chordate

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chordate

 [kor´dāt]
1. an animal of the Chordata.
2. having a notochord.

chor·date

(kōr'dāt), Do not confuse this word with cordate.
An animal of the phylum Chordata.

chordate

/chor·date/ (kor´dāt)
1. an animal of the Chordata.
2. having a notochord.

chordate

(kôr′dāt′, -dĭt)
n.
Any of numerous animals of the phylum Chordata, having at some stage of development a dorsal nerve cord, a notochord, and gill slits and including all vertebrates, the hagfishes, and certain marine animals such as the lancelets and the tunicates.

chor′date adj.

chor·date

(kōr'dāt)
An animal of the phylum Chordata.

chordate

  1. any animal of the phylum Chordata, characterized by the presence of a notochord, hollow dorsal nerve cord and gill slits. The major subdivisions are the PROTOCHORDATES and the VERTEBRATES.
  2. of or relating to the Chordata.

chordate

1. an animal of the Chordata.
2. having a notochord.
References in periodicals archive ?
Autoreactive blood cells and programmed cell death in growth and development of protochordates.
Allogeneic resorption in colonial protochordates of nonself recognition.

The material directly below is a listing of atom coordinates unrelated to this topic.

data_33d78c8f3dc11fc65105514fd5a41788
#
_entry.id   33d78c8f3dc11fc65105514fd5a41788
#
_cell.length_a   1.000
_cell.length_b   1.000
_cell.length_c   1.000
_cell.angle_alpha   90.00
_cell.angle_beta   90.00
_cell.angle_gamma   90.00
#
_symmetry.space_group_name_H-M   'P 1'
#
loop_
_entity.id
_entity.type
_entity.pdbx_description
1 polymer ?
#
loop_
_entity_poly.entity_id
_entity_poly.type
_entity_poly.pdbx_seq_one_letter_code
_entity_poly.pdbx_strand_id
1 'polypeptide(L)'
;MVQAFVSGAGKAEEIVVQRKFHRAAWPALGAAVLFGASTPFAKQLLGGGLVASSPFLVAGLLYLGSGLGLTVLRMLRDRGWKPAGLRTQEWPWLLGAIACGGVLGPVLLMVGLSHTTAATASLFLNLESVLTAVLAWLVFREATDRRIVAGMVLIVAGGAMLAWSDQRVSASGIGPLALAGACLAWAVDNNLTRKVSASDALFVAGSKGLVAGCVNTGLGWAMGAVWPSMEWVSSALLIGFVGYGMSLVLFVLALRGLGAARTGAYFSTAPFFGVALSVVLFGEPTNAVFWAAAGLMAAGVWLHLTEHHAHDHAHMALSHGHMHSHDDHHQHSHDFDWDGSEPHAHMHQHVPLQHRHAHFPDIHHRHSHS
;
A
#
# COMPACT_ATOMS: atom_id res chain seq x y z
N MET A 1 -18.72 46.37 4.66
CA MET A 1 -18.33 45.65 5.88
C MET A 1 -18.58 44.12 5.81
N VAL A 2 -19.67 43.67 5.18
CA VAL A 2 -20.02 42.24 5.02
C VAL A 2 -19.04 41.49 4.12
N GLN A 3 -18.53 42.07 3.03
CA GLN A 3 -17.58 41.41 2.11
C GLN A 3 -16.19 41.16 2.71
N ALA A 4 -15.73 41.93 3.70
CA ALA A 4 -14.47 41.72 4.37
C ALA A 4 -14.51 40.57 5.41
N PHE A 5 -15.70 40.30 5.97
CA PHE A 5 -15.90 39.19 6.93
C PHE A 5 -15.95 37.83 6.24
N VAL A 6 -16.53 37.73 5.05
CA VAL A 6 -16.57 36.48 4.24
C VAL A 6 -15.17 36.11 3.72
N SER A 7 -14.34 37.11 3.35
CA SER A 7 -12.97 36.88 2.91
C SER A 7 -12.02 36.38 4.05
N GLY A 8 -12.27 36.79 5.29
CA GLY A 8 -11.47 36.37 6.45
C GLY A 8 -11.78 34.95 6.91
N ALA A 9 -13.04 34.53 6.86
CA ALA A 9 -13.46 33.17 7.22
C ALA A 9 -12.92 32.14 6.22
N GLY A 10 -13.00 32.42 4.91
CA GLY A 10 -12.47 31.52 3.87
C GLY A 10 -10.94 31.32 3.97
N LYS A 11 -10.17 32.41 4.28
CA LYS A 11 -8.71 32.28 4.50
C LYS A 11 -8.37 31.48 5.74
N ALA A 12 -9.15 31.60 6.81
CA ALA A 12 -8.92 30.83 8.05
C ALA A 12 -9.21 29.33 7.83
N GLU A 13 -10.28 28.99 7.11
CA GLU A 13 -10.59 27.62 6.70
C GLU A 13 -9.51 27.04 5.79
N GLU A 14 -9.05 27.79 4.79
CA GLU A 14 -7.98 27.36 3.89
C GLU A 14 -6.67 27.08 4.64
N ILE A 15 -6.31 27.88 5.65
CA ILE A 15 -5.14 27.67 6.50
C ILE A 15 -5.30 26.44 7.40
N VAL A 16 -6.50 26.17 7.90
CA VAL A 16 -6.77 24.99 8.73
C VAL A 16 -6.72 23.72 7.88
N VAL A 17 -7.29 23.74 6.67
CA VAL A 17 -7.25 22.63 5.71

Heritable germ and somatic cell lineage competitions in chimeric colonial protochordates.
These results suggest that ancient invention of NC GRN likely occurred during the early Cambrian, within the estimated 200 million years of transition from protochordates to vertebrates (Meulemans and Bronner-Fraser, 2005; Sauka-Spengler and Bronner-Fraser, 2006; Sauka-Spengler et al.
Taxa ranging from algae to higher plants, and from cnidarians to protochordates, grow through the iterated replication of individual modules to form large, integrated individuals or colonies (Jackson et al.
Studies of fused allogeneic colonies of the protochordate Botryllus schlosseri have shown that the eggs of one partner may be retained and brooded by the other partner over several reproductive cycles (Sabbadin and Zaniolo, 1979).
This is the first demonstration in a protochordate that, under natural field conditions, allogeneic contacts leading to both fusion and rejection come at a cost to life-history processes such as growth and reproduction.
Protochordate allorecoghition is controlled by a MHC-like gene system.
Allorecoghition histocompatibility in a protochordate species: Is the relationship to MHC semantic or structural?
Harrimania planktophilus appears to have a feeding behavior similar to that described in protochordates, suggesting that a filter-feeding pharynx evolved before the divergence of the hemichordate-echinoderm clade from the chordates.